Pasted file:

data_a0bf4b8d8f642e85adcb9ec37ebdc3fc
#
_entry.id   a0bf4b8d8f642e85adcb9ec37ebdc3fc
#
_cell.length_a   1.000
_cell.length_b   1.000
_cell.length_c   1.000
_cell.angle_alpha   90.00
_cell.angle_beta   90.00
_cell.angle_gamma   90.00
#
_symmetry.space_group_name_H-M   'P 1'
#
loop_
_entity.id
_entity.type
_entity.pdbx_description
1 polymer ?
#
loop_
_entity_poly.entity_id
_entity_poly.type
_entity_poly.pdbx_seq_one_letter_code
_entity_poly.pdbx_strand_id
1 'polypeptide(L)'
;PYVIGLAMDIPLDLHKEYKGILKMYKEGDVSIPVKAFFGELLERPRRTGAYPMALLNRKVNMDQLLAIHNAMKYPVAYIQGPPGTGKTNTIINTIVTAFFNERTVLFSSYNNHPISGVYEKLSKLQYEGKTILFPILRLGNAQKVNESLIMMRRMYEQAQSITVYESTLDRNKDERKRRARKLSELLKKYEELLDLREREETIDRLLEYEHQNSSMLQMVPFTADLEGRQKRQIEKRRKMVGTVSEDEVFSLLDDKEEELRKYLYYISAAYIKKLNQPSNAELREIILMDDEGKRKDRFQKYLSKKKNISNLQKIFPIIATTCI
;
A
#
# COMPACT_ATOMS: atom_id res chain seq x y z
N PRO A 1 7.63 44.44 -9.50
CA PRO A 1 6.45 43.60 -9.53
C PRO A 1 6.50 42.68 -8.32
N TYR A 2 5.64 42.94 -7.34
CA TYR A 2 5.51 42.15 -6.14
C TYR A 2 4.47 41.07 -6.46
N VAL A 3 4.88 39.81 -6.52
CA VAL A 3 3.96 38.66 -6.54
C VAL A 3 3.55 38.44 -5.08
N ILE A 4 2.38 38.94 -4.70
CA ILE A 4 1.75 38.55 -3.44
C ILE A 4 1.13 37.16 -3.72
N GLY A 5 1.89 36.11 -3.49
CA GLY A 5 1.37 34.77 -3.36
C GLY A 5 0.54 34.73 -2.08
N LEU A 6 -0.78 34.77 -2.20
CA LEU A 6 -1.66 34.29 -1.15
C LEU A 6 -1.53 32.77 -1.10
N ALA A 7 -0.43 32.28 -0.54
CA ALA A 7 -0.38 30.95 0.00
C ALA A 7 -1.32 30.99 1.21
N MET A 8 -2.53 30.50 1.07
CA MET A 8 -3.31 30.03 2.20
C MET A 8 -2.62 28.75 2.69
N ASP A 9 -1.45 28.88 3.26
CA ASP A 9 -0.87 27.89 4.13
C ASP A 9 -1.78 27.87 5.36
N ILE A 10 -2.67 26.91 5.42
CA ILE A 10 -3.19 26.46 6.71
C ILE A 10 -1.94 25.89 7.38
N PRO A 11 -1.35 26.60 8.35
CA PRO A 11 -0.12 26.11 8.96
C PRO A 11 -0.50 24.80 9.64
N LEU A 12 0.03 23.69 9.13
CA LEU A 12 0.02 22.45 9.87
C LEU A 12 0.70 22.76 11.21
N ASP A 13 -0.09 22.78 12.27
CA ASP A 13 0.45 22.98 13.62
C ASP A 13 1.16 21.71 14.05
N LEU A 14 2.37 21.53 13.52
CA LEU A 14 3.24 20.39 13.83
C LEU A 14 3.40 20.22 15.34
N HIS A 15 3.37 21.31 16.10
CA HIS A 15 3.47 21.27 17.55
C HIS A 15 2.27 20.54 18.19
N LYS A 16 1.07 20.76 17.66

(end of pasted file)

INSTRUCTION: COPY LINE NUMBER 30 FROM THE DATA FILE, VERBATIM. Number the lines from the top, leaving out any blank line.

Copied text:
# COMPACT_ATOMS: atom_id res chain seq x y z